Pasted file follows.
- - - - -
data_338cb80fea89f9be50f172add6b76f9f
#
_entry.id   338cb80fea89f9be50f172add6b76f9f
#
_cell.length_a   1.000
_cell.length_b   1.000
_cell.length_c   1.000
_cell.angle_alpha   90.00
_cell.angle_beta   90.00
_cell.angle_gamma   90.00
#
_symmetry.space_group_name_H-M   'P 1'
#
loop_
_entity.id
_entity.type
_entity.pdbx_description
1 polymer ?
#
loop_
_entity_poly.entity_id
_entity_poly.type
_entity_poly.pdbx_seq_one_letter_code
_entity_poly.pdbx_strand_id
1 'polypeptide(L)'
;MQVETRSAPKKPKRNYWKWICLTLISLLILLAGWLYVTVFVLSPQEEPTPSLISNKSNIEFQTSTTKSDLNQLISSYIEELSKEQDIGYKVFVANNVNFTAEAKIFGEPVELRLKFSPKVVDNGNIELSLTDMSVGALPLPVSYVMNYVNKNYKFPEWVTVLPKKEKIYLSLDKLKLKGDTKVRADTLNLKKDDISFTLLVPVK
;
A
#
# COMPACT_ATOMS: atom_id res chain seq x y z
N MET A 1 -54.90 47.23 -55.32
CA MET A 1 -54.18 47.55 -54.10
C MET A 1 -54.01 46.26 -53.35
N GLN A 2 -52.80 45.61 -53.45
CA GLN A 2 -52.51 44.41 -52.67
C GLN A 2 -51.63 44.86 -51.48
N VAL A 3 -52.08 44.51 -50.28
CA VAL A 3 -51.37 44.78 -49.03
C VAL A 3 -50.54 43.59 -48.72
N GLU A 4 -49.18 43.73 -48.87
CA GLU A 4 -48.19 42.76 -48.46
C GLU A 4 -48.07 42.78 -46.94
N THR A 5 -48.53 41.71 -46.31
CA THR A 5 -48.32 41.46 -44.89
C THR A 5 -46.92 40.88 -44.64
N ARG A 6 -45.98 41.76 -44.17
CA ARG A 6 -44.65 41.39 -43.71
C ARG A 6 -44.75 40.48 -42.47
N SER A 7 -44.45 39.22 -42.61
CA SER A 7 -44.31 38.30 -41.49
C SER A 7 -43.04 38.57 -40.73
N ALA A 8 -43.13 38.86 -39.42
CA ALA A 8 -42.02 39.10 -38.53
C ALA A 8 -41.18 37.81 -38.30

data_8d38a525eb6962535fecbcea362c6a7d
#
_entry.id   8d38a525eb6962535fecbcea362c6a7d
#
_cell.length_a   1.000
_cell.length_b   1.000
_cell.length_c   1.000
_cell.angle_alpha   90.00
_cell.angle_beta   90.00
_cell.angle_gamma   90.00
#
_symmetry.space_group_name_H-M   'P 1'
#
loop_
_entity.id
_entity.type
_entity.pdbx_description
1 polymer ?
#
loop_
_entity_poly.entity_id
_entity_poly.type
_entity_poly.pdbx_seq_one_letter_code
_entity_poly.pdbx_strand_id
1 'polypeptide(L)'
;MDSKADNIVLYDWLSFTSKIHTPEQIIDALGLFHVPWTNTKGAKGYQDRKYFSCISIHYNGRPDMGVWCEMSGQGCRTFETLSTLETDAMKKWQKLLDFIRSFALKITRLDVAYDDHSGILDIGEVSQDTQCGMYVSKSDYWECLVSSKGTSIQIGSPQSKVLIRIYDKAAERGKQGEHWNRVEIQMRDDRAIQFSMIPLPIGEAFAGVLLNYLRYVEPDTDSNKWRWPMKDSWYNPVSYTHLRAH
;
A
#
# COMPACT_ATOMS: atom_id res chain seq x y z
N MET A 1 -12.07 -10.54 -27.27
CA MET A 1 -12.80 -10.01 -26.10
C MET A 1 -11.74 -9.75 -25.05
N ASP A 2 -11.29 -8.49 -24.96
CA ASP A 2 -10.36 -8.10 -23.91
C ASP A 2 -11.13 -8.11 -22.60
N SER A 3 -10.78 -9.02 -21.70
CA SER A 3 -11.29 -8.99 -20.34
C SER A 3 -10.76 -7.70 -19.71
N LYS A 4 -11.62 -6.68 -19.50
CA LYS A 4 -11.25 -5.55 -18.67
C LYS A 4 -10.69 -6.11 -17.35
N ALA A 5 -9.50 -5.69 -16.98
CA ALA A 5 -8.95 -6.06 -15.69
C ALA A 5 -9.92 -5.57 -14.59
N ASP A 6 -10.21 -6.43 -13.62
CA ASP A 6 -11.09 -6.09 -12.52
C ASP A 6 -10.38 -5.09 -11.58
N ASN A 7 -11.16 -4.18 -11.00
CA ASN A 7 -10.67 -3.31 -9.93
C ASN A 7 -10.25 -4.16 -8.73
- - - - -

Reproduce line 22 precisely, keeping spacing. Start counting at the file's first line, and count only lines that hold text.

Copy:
_entity_poly.type